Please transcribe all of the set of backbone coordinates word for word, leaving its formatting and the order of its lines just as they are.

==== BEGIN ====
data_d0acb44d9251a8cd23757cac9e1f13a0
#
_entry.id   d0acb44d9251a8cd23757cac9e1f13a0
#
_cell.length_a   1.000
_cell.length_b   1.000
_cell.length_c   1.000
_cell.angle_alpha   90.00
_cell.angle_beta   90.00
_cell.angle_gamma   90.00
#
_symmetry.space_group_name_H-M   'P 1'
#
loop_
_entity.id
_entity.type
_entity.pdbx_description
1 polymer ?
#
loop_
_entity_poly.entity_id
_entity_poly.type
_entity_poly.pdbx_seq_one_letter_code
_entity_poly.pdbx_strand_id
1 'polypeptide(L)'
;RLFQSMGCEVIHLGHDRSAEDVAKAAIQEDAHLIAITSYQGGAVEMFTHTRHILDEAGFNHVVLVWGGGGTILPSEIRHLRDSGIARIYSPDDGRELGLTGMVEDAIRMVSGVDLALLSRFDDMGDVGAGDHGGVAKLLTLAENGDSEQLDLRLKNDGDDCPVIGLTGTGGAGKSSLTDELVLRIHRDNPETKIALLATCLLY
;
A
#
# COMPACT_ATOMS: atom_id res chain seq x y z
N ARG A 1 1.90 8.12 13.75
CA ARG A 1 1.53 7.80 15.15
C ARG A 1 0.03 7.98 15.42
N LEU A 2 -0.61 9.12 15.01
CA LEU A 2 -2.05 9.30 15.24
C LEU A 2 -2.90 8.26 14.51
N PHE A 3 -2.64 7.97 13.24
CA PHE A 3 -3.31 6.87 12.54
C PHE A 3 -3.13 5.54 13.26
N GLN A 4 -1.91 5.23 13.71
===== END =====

data_d0acb44d9251a8cd23757cac9e1f13a0
#
_entry.id   d0acb44d9251a8cd23757cac9e1f13a0
#
_cell.length_a   1.000
_cell.length_b   1.000
_cell.length_c   1.000
_cell.angle_alpha   90.00
_cell.angle_beta   90.00
_cell.angle_gamma   90.00
#
_symmetry.space_group_name_H-M   'P 1'
#
loop_
_entity.id
_entity.type
_entity.pdbx_description
1 polymer ?
#
loop_
_entity_poly.entity_id
_entity_poly.type
_entity_poly.pdbx_seq_one_letter_code
_entity_poly.pdbx_strand_id
1 'polypeptide(L)'
;RLFQSMGCEVIHLGHDRSAEDVAKAAIQEDAHLIAITSYQGGAVEMFTHTRHILDEAGFNHVVLVWGGGGTILPSEIRHLRDSGIARIYSPDDGRELGLTGMVEDAIRMVSGVDLALLSRFDDMGDVGAGDHGGVAKLLTLAENGDSEQLDLRLKNDGDDCPVIGLTGTGGAGKSSLTDELVLRIHRDNPETKIALLATCLLY
;
A
#
# COMPACT_ATOMS: atom_id res chain seq x y z
N ARG A 1 1.90 8.12 13.75
CA ARG A 1 1.53 7.80 15.15
C ARG A 1 0.03 7.98 15.42
N LEU A 2 -0.61 9.12 15.01
CA LEU A 2 -2.05 9.30 15.24
C LEU A 2 -2.90 8.26 14.51
N PHE A 3 -2.64 7.97 13.24
CA PHE A 3 -3.31 6.87 12.54
C PHE A 3 -3.13 5.54 13.26
N GLN A 4 -1.91 5.23 13.71